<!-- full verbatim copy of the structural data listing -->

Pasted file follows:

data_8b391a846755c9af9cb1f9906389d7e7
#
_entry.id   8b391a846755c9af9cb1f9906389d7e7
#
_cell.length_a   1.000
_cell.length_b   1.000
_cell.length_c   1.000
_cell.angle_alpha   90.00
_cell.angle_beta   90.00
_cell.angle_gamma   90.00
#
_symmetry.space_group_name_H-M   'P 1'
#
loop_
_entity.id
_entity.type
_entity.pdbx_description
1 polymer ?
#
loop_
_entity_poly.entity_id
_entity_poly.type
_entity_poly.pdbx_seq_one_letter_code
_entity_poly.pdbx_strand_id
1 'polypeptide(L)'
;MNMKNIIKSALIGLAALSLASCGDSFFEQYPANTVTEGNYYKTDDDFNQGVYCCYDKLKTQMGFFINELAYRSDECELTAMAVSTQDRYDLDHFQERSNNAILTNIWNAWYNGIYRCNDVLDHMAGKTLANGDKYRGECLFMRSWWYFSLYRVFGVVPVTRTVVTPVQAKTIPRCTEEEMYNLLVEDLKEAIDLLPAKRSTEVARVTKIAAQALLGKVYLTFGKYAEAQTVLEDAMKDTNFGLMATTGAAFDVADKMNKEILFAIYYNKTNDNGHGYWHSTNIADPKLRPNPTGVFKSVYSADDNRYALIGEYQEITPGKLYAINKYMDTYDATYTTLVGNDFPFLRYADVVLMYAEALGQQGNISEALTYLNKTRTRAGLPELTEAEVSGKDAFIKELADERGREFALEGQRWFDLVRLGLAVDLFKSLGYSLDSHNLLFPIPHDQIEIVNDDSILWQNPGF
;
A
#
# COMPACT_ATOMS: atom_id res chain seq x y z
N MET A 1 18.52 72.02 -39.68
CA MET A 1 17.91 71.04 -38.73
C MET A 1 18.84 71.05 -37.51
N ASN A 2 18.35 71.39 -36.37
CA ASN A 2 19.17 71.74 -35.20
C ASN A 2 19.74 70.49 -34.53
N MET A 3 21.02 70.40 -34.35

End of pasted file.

data_8b391a846755c9af9cb1f9906389d7e7
#
_entry.id   8b391a846755c9af9cb1f9906389d7e7
#
_cell.length_a   1.000
_cell.length_b   1.000
_cell.length_c   1.000
_cell.angle_alpha   90.00
_cell.angle_beta   90.00
_cell.angle_gamma   90.00
#
_symmetry.space_group_name_H-M   'P 1'
#
loop_
_entity.id
_entity.type
_entity.pdbx_description
1 polymer ?
#
loop_
_entity_poly.entity_id
_entity_poly.type
_entity_poly.pdbx_seq_one_letter_code
_entity_poly.pdbx_strand_id
1 'polypeptide(L)'
;MNMKNIIKSALIGLAALSLASCGDSFFEQYPANTVTEGNYYKTDDDFNQGVYCCYDKLKTQMGFFINELAYRSDECELTAMAVSTQDRYDLDHFQERSNNAILTNIWNAWYNGIYRCNDVLDHMAGKTLANGDKYRGECLFMRSWWYFSLYRVFGVVPVTRTVVTPVQAKTIPRCTEEEMYNLLVEDLKEAIDLLPAKRSTEVARVTKIAAQALLGKVYLTFGKYAEAQTVLEDAMKDTNFGLMATTGAAFDVADKMNKEILFAIYYNKTNDNGHGYWHSTNIADPKLRPNPTGVFKSVYSADDNRYALIGEYQEITPGKLYAINKYMDTYDATYTTLVGNDFPFLRYADVVLMYAEALGQQGNISEALTYLNKTRTRAGLPELTEAEVSGKDAFIKELADERGREFALEGQRWFDLVRLGLAVDLFKSLGYSLDSHNLLFPIPHDQIEIVNDDSILWQNPGF
;
A
#
# COMPACT_ATOMS: atom_id res chain seq x y z
N MET A 1 18.52 72.02 -39.68
CA MET A 1 17.91 71.04 -38.73
C MET A 1 18.84 71.05 -37.51
N ASN A 2 18.35 71.39 -36.37
CA ASN A 2 19.17 71.74 -35.20
C ASN A 2 19.74 70.49 -34.53
N MET A 3 21.02 70.40 -34.35